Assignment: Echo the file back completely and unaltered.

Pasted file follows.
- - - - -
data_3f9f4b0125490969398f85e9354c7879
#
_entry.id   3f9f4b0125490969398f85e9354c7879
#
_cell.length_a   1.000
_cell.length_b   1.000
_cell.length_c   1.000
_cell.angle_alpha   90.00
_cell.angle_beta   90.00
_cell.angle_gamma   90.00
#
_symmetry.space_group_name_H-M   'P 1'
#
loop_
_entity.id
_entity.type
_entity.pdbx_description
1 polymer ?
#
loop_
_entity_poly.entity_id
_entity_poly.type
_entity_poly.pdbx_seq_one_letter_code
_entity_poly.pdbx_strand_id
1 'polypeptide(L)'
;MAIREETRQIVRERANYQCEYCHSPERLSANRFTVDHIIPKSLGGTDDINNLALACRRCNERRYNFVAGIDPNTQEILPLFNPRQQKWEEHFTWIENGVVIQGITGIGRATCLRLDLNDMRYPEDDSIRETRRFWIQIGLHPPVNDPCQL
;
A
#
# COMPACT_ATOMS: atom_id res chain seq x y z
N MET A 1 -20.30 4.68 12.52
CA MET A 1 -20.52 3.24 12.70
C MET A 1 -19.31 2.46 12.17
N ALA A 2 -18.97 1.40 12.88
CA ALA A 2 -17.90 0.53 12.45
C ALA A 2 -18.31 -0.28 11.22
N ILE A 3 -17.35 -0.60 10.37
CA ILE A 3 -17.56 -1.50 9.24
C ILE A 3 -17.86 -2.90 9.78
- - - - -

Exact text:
data_3f9f4b0125490969398f85e9354c7879
#
_entry.id   3f9f4b0125490969398f85e9354c7879
#
_cell.length_a   1.000
_cell.length_b   1.000
_cell.length_c   1.000
_cell.angle_alpha   90.00
_cell.angle_beta   90.00
_cell.angle_gamma   90.00
#
_symmetry.space_group_name_H-M   'P 1'
#
loop_
_entity.id
_entity.type
_entity.pdbx_description
1 polymer ?
#
loop_
_entity_poly.entity_id
_entity_poly.type
_entity_poly.pdbx_seq_one_letter_code
_entity_poly.pdbx_strand_id
1 'polypeptide(L)'
;MAIREETRQIVRERANYQCEYCHSPERLSANRFTVDHIIPKSLGGTDDINNLALACRRCNERRYNFVAGIDPNTQEILPLFNPRQQKWEEHFTWIENGVVIQGITGIGRATCLRLDLNDMRYPEDDSIRETRRFWIQIGLHPPVNDPCQL
;
A
#
# COMPACT_ATOMS: atom_id res chain seq x y z
N MET A 1 -20.30 4.68 12.52
CA MET A 1 -20.52 3.24 12.70
C MET A 1 -19.31 2.46 12.17
N ALA A 2 -18.97 1.40 12.88
CA ALA A 2 -17.90 0.53 12.45
C ALA A 2 -18.31 -0.28 11.22
N ILE A 3 -17.35 -0.60 10.37
CA ILE A 3 -17.56 -1.50 9.24
C ILE A 3 -17.86 -2.90 9.78